Terminator: Salvation

Posted on December 1, 2009 at 8:00 am

How can you have a war between humans and machines when the line between them is hard to find?

In the first three Terminator movies, cyborgs from the future were sent back in time to prevent future leader of the resistance John Connor from being born and then from surviving. But in the fourth installment, set in a bleak, apocalyptic landscape of bleached-out rubble and belching fires (but apparently excellent dental care), the time that was foretold has arrived. The Skynet computer network has achieved self-awareness and now sees humans as a threat to its continued existence.

Connor (now played by Christian Bale) is a charismatic rebel who does not work well with the chain of command. He knows that his future will require him to send a man named Kyle Reese (Anton Yelchin) back in time to protect a young waitress named Sarah Connor, who will become his mother, from the Terminator sent to kill her. He knows that Reese, now a teenager, must not just rescue Sarah; he will fall in love with her and become John’s father. A bit of an ontological paradox, but if we were going to worry about that, we’d never get to the explosions and shoot-outs, so on we go.

The machines’ “awareness” and instinct for independence achieves a kind of humanity as the humans’ ruthlessness and desperation makes them increasingly mechanistic. Life is Hobbsian, “solitary, poor, nasty, brutish, and short.” The people and the machines are more alike than different — they can think of little but self-preservation, and humanity is defined not by how something or someone is created but by the capacity to sacrifice for others.

It does not live up to the first two films, which had astonishing special effects, arresting characters, and some emotional resonance. But it does have some enormously cool machines (what I would like to see is these guys up against the Transformers, now that would be a movie!), and an Australian actor named Sam Worthington, an enormously magnetic performer who will also be featured in the upcoming “Avatar” movie (coincidentally directed by James Cameron, who directed the first two “Terminator” films). Worthington is electrifying. He plays Marcus, a character who raises questions about what it means to be human but provides a definitive answer about what it means to be a star.

Related Tags:

 

Action/Adventure Science-Fiction Series/Sequel

10 Replies to “Terminator: Salvation”

  1. I love me some movie mom. Good thing she didn’t blast it. A movie with machines vs humans.. automatically awesome.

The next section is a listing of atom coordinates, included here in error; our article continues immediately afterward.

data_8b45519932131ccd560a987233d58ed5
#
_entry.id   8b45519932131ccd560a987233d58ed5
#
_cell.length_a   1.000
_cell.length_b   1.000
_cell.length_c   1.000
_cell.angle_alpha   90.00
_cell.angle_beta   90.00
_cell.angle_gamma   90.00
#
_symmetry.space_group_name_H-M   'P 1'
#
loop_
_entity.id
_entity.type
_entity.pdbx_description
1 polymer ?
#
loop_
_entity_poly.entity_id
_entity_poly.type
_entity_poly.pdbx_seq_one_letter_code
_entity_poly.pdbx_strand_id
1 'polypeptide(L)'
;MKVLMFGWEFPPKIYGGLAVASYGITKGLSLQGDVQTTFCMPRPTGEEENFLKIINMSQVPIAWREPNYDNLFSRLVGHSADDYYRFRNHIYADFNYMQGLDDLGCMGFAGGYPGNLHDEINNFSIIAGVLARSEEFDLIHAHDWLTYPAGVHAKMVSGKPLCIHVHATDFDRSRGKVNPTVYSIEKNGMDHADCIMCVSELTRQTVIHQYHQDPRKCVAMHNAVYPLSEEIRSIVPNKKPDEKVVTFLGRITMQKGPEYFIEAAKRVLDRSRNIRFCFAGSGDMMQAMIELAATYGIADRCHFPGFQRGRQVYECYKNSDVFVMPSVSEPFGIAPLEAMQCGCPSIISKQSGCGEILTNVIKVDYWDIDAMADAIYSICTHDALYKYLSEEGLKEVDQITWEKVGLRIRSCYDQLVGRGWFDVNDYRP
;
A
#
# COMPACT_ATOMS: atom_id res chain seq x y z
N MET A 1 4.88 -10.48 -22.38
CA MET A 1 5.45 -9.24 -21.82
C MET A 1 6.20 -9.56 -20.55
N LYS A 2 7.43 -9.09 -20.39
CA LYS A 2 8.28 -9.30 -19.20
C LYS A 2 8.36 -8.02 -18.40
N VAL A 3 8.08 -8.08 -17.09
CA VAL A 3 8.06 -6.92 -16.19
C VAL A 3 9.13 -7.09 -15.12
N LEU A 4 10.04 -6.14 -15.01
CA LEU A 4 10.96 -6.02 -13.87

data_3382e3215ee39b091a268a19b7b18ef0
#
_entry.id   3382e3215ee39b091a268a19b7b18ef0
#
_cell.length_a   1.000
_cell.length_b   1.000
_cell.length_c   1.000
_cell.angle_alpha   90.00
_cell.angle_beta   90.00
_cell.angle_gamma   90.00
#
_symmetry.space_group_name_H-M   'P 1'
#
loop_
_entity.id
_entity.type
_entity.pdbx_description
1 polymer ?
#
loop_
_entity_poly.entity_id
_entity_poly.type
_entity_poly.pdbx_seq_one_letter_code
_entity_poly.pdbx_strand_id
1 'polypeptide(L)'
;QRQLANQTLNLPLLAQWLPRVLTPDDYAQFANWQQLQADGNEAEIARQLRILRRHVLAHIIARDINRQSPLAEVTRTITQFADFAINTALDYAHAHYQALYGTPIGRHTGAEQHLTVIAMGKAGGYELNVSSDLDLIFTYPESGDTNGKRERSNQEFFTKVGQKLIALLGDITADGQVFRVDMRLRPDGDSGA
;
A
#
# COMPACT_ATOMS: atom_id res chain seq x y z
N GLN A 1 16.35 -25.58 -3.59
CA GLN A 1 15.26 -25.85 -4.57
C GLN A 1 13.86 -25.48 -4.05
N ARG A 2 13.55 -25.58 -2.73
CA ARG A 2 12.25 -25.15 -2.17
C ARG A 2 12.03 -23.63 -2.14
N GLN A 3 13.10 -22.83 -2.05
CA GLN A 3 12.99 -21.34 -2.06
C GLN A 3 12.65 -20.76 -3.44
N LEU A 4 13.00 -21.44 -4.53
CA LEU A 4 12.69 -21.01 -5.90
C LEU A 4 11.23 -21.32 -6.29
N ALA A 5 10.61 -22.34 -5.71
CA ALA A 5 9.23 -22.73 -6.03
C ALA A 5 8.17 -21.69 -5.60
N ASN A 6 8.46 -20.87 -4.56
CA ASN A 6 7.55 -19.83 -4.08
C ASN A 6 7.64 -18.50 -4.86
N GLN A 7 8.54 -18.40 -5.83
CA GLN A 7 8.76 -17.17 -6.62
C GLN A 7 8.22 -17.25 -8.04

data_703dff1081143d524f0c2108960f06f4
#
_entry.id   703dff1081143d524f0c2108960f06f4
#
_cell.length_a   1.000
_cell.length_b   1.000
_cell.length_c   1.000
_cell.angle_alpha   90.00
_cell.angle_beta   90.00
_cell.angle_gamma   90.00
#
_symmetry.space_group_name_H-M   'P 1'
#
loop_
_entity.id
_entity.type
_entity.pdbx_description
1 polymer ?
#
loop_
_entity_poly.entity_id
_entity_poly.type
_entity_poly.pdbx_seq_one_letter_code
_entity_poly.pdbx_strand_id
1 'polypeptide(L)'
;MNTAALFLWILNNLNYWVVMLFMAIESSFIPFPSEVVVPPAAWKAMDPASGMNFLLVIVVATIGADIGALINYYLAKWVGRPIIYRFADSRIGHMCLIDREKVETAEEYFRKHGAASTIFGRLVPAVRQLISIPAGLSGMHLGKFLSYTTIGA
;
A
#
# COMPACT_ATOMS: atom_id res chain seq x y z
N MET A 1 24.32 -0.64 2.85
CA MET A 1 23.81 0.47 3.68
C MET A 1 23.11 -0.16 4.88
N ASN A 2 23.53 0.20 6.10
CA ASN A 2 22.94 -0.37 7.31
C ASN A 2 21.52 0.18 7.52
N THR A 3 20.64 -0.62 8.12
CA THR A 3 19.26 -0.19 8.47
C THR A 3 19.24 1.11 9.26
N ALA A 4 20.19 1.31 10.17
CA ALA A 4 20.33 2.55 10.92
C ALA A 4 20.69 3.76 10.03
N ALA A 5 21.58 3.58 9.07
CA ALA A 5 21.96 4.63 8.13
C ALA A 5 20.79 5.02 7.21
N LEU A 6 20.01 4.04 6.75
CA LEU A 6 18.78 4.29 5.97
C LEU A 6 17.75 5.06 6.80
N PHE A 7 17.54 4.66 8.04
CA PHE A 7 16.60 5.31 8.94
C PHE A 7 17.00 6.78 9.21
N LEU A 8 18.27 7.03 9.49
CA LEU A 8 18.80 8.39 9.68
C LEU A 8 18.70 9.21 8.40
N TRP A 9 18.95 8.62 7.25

2. Hi, Nathaniel! The movie is filled with scenes of characters in danger as they are attacked by machines and people. What more do you want to know? I like to give people the information they are looking for but do not want to spoil any of the movie’s surprises.

  3. When you write “brief strong language” I imagine a single scene with a few bad words back-to-back, but what about throughout the movie, how was the pace of the everyday-bad-words? I’m concerned mostly with taking the Lords name in vain and the F-word. Thanks!

  4. As is typical with PG-13s, this movie has several s-words, b-words, and hells, one f-word, (and another possible one), a few damns and a couple of uses of God as an explicative. In almost every case, PG-13 movies use the f-word once or twice, so if that is your concern, you should stick with PGs and Gs.

  5. The Terminator: Salvation reviews are starting to come in, and it looks like Terminator: Salvation is going to be a hit. The reboot film of the Terminator series, starring Christian Bale, is an update on the film series that began in 1984 with the release of the first film starring Arnold Schwarzenegger. The first film was shot for $6 million, and made over $80 million. Some people will look into a quick cash loan to see the new one. Salvation is a franchise reboot, as both prequel and sequel, and it’s been getting a lot of buzz. It might be worth short term loans to see if the Terminator: Salvation reviews turn out well.

  6. Thanks for the comment, Eric — do you mean in comparison to the earlier ones or just within its own terms? Can you say more about what you did not like? Was there anything you thought worked?

  7. First, let me start off by saying if you go in expecting something as good as T2, you’d be making a mistake. However, this movie is definitely better than T3. It’s a decent action flick that i found fun to watch. However, I didn’t like the fact that Christian Bale used his “batman” voice in this movie, I thought the movie could’ve done without that. Another thing is that this movie has a little bit more of a focus on another character rather than John Connor, but fear not, John Connor does have a decent amount of screen time in the movie.

Leave a Reply to Nell Minow Cancel reply

Your email address will not be published. Required fields are marked *

THE MOVIE MOM® is a registered trademark of Nell Minow. Use of the mark without express consent from Nell Minow constitutes trademark infringement and unfair competition in violation of federal and state laws. All material © Nell Minow 1995-2021, all rights reserved, and no use or republication is permitted without explicit permission. This site hosts Nell Minow’s Movie Mom® archive, with material that originally appeared on Yahoo! Movies, Beliefnet, and other sources. Much of her new material can be found at Rogerebert.com, Huffington Post, and WheretoWatch. Her books include The Movie Mom’s Guide to Family Movies and 101 Must-See Movie Moments, and she can be heard each week on radio stations across the country.

Website Designed by Max LaZebnik